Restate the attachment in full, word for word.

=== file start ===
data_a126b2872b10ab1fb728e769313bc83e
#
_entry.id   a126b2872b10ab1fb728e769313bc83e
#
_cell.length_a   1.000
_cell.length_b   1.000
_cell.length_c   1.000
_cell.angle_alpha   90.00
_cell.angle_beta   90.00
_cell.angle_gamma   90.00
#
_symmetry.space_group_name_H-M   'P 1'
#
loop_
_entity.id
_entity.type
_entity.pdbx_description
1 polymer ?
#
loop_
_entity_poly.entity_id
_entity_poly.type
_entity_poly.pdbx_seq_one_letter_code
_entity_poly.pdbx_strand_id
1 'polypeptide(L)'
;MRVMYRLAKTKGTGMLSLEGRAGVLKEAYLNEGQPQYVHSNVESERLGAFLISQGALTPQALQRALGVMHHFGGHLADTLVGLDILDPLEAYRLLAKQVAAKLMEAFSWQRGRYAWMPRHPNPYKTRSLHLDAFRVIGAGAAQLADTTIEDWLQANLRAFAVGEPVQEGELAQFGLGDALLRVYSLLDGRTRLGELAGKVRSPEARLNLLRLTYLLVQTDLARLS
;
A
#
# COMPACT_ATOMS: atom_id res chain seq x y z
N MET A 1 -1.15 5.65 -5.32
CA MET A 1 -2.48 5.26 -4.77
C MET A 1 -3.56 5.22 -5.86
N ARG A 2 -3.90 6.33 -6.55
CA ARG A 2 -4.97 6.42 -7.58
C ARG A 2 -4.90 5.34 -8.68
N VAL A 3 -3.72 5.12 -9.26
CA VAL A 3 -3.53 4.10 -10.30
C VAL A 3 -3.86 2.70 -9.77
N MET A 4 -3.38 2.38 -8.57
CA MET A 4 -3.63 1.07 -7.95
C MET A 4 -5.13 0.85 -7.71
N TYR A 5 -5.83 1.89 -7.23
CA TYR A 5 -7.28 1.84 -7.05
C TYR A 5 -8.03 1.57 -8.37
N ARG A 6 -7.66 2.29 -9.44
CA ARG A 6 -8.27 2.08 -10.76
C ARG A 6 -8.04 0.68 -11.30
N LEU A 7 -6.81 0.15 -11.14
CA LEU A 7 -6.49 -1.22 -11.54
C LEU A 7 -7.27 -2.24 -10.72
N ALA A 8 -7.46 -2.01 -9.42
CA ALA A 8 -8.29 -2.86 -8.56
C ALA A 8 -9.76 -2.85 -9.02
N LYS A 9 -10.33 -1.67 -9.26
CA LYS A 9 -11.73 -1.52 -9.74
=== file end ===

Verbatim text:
data_a126b2872b10ab1fb728e769313bc83e
#
_entry.id   a126b2872b10ab1fb728e769313bc83e
#
_cell.length_a   1.000
_cell.length_b   1.000
_cell.length_c   1.000
_cell.angle_alpha   90.00
_cell.angle_beta   90.00
_cell.angle_gamma   90.00
#
_symmetry.space_group_name_H-M   'P 1'
#
loop_
_entity.id
_entity.type
_entity.pdbx_description
1 polymer ?
#
loop_
_entity_poly.entity_id
_entity_poly.type
_entity_poly.pdbx_seq_one_letter_code
_entity_poly.pdbx_strand_id
1 'polypeptide(L)'
;MRVMYRLAKTKGTGMLSLEGRAGVLKEAYLNEGQPQYVHSNVESERLGAFLISQGALTPQALQRALGVMHHFGGHLADTLVGLDILDPLEAYRLLAKQVAAKLMEAFSWQRGRYAWMPRHPNPYKTRSLHLDAFRVIGAGAAQLADTTIEDWLQANLRAFAVGEPVQEGELAQFGLGDALLRVYSLLDGRTRLGELAGKVRSPEARLNLLRLTYLLVQTDLARLS
;
A
#
# COMPACT_ATOMS: atom_id res chain seq x y z
N MET A 1 -1.15 5.65 -5.32
CA MET A 1 -2.48 5.26 -4.77
C MET A 1 -3.56 5.22 -5.86
N ARG A 2 -3.90 6.33 -6.55
CA ARG A 2 -4.97 6.42 -7.58
C ARG A 2 -4.90 5.34 -8.68
N VAL A 3 -3.72 5.12 -9.26
CA VAL A 3 -3.53 4.10 -10.30
C VAL A 3 -3.86 2.70 -9.77
N MET A 4 -3.38 2.38 -8.57
CA MET A 4 -3.63 1.07 -7.95
C MET A 4 -5.13 0.85 -7.71
N TYR A 5 -5.83 1.89 -7.23
CA TYR A 5 -7.28 1.84 -7.05
C TYR A 5 -8.03 1.57 -8.37
N ARG A 6 -7.66 2.29 -9.44
CA ARG A 6 -8.27 2.08 -10.76
C ARG A 6 -8.04 0.68 -11.30
N LEU A 7 -6.81 0.15 -11.14
CA LEU A 7 -6.49 -1.22 -11.54
C LEU A 7 -7.27 -2.24 -10.72
N ALA A 8 -7.46 -2.01 -9.42
CA ALA A 8 -8.29 -2.86 -8.56
C ALA A 8 -9.76 -2.85 -9.02
N LYS A 9 -10.33 -1.67 -9.26
CA LYS A 9 -11.73 -1.52 -9.74